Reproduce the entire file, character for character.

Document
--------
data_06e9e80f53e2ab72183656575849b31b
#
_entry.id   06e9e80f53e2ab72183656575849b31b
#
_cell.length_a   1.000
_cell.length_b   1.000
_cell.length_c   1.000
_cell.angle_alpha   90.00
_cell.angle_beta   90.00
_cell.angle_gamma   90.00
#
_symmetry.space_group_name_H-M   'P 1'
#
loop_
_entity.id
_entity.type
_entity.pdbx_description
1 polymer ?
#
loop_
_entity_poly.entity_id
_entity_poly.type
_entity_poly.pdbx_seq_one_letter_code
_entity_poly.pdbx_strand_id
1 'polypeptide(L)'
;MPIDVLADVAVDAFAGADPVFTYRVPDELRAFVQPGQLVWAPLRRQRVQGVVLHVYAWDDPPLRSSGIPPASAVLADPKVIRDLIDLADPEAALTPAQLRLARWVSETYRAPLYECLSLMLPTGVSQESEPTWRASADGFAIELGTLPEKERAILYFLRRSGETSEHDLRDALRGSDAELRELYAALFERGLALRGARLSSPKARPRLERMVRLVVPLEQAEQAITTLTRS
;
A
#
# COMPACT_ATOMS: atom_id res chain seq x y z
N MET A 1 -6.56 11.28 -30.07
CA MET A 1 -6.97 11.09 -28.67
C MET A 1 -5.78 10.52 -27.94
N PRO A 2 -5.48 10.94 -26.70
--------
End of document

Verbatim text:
data_06e9e80f53e2ab72183656575849b31b
#
_entry.id   06e9e80f53e2ab72183656575849b31b
#
_cell.length_a   1.000
_cell.length_b   1.000
_cell.length_c   1.000
_cell.angle_alpha   90.00
_cell.angle_beta   90.00
_cell.angle_gamma   90.00
#
_symmetry.space_group_name_H-M   'P 1'
#
loop_
_entity.id
_entity.type
_entity.pdbx_description
1 polymer ?
#
loop_
_entity_poly.entity_id
_entity_poly.type
_entity_poly.pdbx_seq_one_letter_code
_entity_poly.pdbx_strand_id
1 'polypeptide(L)'
;MPIDVLADVAVDAFAGADPVFTYRVPDELRAFVQPGQLVWAPLRRQRVQGVVLHVYAWDDPPLRSSGIPPASAVLADPKVIRDLIDLADPEAALTPAQLRLARWVSETYRAPLYECLSLMLPTGVSQESEPTWRASADGFAIELGTLPEKERAILYFLRRSGETSEHDLRDALRGSDAELRELYAALFERGLALRGARLSSPKARPRLERMVRLVVPLEQAEQAITTLTRS
;
A
#
# COMPACT_ATOMS: atom_id res chain seq x y z
N MET A 1 -6.56 11.28 -30.07
CA MET A 1 -6.97 11.09 -28.67
C MET A 1 -5.78 10.52 -27.94
N PRO A 2 -5.48 10.94 -26.70